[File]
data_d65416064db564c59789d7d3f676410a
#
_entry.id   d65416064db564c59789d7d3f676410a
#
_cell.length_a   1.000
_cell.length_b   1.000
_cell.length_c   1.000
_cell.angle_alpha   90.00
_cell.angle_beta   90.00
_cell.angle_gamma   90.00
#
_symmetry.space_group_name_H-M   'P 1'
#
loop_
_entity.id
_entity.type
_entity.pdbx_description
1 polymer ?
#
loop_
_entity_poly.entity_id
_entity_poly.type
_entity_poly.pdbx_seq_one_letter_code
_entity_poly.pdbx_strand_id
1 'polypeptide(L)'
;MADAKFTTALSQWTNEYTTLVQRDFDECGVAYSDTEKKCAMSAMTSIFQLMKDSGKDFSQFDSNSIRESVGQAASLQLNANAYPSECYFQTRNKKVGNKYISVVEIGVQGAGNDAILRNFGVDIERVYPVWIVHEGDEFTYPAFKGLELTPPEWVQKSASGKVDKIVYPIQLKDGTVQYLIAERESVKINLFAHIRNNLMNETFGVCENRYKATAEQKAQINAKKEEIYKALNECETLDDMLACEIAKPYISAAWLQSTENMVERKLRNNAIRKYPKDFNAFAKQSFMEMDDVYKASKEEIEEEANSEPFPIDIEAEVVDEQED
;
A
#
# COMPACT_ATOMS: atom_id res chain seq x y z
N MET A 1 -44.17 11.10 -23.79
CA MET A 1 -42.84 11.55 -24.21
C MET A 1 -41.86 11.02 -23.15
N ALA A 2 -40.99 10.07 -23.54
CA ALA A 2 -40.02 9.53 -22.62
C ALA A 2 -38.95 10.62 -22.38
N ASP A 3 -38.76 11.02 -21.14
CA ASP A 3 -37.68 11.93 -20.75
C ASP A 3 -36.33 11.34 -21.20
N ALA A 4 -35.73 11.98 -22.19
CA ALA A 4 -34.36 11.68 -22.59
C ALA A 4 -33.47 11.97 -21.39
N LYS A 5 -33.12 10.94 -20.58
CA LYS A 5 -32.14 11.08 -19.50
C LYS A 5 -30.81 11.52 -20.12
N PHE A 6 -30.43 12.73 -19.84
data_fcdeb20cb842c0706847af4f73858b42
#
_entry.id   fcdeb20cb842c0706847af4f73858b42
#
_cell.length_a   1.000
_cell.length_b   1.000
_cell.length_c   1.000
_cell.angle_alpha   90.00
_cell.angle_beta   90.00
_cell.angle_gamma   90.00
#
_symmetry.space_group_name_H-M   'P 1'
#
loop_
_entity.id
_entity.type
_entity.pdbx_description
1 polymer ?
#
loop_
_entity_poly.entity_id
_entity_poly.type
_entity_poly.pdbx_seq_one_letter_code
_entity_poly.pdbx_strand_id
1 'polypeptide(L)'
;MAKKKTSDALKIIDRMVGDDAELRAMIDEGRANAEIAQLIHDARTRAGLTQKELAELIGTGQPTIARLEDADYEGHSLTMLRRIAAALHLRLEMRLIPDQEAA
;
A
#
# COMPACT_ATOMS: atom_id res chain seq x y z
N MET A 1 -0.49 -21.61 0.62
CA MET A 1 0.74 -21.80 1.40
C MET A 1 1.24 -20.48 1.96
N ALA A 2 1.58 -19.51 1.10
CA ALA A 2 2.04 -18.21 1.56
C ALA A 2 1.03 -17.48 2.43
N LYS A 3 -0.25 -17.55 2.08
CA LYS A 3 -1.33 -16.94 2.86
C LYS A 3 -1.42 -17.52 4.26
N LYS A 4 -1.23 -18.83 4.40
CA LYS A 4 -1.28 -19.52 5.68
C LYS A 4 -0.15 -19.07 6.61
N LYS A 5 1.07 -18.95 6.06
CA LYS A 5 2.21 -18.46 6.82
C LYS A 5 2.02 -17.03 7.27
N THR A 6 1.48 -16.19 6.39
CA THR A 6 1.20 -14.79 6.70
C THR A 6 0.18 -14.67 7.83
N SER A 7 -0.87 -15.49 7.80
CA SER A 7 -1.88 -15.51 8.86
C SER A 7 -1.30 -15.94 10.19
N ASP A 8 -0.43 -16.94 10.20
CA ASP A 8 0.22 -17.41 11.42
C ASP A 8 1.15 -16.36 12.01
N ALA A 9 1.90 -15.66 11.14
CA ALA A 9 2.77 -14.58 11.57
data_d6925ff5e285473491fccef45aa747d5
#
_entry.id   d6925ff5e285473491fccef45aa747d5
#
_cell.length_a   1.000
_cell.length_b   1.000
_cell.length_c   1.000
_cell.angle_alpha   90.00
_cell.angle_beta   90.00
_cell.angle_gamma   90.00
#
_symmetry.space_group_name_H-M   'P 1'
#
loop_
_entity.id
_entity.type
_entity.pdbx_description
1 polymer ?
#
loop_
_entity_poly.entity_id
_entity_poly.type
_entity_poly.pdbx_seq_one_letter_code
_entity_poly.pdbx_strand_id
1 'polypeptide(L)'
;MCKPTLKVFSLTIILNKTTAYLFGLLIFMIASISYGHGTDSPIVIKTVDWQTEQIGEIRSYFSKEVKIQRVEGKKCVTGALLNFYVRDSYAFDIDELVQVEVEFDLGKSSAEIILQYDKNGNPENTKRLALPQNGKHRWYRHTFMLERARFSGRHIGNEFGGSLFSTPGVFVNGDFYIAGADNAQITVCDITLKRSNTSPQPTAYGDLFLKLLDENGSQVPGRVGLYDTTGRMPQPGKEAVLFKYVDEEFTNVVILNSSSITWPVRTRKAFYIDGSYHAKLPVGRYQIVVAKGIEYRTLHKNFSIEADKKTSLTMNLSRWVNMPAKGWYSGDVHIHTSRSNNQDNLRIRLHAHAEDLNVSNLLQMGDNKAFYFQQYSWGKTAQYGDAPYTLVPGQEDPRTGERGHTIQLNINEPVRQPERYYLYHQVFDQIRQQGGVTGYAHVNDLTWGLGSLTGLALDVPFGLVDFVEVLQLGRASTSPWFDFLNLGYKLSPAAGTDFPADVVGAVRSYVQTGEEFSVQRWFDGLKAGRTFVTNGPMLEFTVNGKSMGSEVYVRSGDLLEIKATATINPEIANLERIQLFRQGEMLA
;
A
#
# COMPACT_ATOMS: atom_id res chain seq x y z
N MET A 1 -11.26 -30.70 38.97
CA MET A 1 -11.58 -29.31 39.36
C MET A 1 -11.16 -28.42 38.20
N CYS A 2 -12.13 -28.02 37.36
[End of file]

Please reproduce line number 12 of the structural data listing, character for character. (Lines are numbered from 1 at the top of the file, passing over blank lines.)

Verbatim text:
_symmetry.space_group_name_H-M   'P 1'